Obesity remains a serious health problem and it is no secret that many people want to lose weight. Behavioral economists typically argue that “nudges” help individuals with various decisionmaking flaws to live longer, healthier, and better lives. In an article in the new issue of Regulation, Michael L. Marlow discusses how nudging by government differs from nudging by markets, and explains why market nudging is the more promising avenue for helping citizens to lose weight.
In Bootleggers & Baptists: How Economic Forces and Moral Persuasion Interact to Shape Regulatory Politics, economists Bruce Yandle and Adam Smith explain how money and morality are often combined in politics to produce arbitrary regulations benefiting cronies, while constraining productive economic activities by the general public.
Featuring the author, Richard A. Epstein, University of Chicago Law School; and comments by Michael Seidman, Georgetown University Law Center.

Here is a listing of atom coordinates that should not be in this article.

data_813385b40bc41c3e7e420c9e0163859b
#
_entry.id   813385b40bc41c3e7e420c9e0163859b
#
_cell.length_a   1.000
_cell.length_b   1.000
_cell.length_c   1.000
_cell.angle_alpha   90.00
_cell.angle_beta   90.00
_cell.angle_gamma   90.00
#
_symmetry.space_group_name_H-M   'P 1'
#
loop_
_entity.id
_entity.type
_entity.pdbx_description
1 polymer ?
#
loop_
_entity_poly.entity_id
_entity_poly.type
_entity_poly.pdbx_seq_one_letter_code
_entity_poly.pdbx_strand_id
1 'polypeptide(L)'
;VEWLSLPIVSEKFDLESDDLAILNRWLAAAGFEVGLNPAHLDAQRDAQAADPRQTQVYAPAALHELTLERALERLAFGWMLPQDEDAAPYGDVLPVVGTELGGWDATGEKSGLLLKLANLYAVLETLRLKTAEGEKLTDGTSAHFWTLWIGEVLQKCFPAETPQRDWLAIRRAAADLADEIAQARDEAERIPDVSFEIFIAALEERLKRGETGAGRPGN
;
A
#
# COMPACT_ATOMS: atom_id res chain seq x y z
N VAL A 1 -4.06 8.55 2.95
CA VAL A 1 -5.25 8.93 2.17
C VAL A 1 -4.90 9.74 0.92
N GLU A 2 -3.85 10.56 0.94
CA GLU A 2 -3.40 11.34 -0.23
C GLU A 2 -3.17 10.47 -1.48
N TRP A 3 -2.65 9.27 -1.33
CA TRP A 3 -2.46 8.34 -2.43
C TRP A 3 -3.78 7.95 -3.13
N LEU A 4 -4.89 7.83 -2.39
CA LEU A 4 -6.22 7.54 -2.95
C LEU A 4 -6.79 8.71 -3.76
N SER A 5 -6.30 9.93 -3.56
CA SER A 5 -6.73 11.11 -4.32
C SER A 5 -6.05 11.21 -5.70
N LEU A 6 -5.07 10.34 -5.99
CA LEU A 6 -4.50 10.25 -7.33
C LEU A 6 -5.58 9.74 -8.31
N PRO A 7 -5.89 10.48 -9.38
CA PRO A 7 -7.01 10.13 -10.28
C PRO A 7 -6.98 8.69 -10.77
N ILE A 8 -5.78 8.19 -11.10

The Constitution was written and ratified to secure liberty through limited government. Central to its design were two principles: federalism and economic liberty. But at the beginning of the 20th century, Progressives began a frontal assault on those principles. Drawing on the new social sciences and a primitive understanding of economic relationships, their efforts reached fruition during the New Deal when the Constitution was essentially rewritten, without benefit of amendment. In a new Cato book, Richard Epstein traces this history, showing how Progressives replaced competitive markets with government-created cartels and monopolies. Please join us for a discussion of the roots of modern government in the Progressive Era.